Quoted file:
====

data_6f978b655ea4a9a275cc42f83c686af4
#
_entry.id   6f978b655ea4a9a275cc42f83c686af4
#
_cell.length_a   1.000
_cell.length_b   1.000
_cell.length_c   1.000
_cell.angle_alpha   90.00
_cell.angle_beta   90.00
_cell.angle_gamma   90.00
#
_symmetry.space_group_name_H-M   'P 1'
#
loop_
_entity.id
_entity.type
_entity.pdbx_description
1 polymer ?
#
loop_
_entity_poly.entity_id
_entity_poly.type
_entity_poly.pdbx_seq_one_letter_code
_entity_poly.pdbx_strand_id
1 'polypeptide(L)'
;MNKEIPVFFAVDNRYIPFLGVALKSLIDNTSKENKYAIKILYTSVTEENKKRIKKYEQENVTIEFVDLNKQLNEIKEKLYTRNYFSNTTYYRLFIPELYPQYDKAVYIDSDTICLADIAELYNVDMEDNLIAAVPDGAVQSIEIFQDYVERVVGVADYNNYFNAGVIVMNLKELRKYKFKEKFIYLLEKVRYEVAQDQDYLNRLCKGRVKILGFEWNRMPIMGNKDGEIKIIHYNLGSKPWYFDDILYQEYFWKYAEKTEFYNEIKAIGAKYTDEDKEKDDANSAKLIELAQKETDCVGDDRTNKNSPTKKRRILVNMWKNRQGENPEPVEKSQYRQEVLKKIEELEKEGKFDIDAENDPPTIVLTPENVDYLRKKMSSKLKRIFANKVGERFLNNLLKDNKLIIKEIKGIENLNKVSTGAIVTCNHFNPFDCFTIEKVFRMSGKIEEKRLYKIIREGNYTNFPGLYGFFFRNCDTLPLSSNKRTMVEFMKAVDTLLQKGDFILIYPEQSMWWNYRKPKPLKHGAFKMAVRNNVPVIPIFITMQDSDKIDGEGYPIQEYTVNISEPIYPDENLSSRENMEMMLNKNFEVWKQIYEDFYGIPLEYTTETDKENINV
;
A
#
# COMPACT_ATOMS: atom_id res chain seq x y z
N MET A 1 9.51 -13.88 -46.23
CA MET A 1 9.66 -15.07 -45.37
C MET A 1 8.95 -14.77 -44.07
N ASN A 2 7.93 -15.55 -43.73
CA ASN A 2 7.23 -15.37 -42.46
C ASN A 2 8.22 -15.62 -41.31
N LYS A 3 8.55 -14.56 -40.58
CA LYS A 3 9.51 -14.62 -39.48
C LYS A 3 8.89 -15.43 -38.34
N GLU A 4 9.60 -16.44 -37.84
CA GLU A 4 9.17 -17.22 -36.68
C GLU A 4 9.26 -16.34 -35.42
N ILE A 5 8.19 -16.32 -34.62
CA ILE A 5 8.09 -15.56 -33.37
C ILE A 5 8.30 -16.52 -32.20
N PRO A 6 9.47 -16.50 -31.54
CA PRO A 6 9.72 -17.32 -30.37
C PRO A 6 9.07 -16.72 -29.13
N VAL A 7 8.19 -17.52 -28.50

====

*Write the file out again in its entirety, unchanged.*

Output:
data_6f978b655ea4a9a275cc42f83c686af4
#
_entry.id   6f978b655ea4a9a275cc42f83c686af4
#
_cell.length_a   1.000
_cell.length_b   1.000
_cell.length_c   1.000
_cell.angle_alpha   90.00
_cell.angle_beta   90.00
_cell.angle_gamma   90.00
#
_symmetry.space_group_name_H-M   'P 1'
#
loop_
_entity.id
_entity.type
_entity.pdbx_description
1 polymer ?
#
loop_
_entity_poly.entity_id
_entity_poly.type
_entity_poly.pdbx_seq_one_letter_code
_entity_poly.pdbx_strand_id
1 'polypeptide(L)'
;MNKEIPVFFAVDNRYIPFLGVALKSLIDNTSKENKYAIKILYTSVTEENKKRIKKYEQENVTIEFVDLNKQLNEIKEKLYTRNYFSNTTYYRLFIPELYPQYDKAVYIDSDTICLADIAELYNVDMEDNLIAAVPDGAVQSIEIFQDYVERVVGVADYNNYFNAGVIVMNLKELRKYKFKEKFIYLLEKVRYEVAQDQDYLNRLCKGRVKILGFEWNRMPIMGNKDGEIKIIHYNLGSKPWYFDDILYQEYFWKYAEKTEFYNEIKAIGAKYTDEDKEKDDANSAKLIELAQKETDCVGDDRTNKNSPTKKRRILVNMWKNRQGENPEPVEKSQYRQEVLKKIEELEKEGKFDIDAENDPPTIVLTPENVDYLRKKMSSKLKRIFANKVGERFLNNLLKDNKLIIKEIKGIENLNKVSTGAIVTCNHFNPFDCFTIEKVFRMSGKIEEKRLYKIIREGNYTNFPGLYGFFFRNCDTLPLSSNKRTMVEFMKAVDTLLQKGDFILIYPEQSMWWNYRKPKPLKHGAFKMAVRNNVPVIPIFITMQDSDKIDGEGYPIQEYTVNISEPIYPDENLSSRENMEMMLNKNFEVWKQIYEDFYGIPLEYTTETDKENINV
;
A
#
# COMPACT_ATOMS: atom_id res chain seq x y z
N MET A 1 9.51 -13.88 -46.23
CA MET A 1 9.66 -15.07 -45.37
C MET A 1 8.95 -14.77 -44.07
N ASN A 2 7.93 -15.55 -43.73
CA ASN A 2 7.23 -15.37 -42.46
C ASN A 2 8.22 -15.62 -41.31
N LYS A 3 8.55 -14.56 -40.58
CA LYS A 3 9.51 -14.62 -39.48
C LYS A 3 8.89 -15.43 -38.34
N GLU A 4 9.60 -16.44 -37.84
CA GLU A 4 9.17 -17.22 -36.68
C GLU A 4 9.26 -16.34 -35.42
N ILE A 5 8.19 -16.32 -34.62
CA ILE A 5 8.09 -15.56 -33.37
C ILE A 5 8.30 -16.52 -32.20
N PRO A 6 9.47 -16.50 -31.54
CA PRO A 6 9.72 -17.32 -30.37
C PRO A 6 9.07 -16.72 -29.13
N VAL A 7 8.19 -17.52 -28.50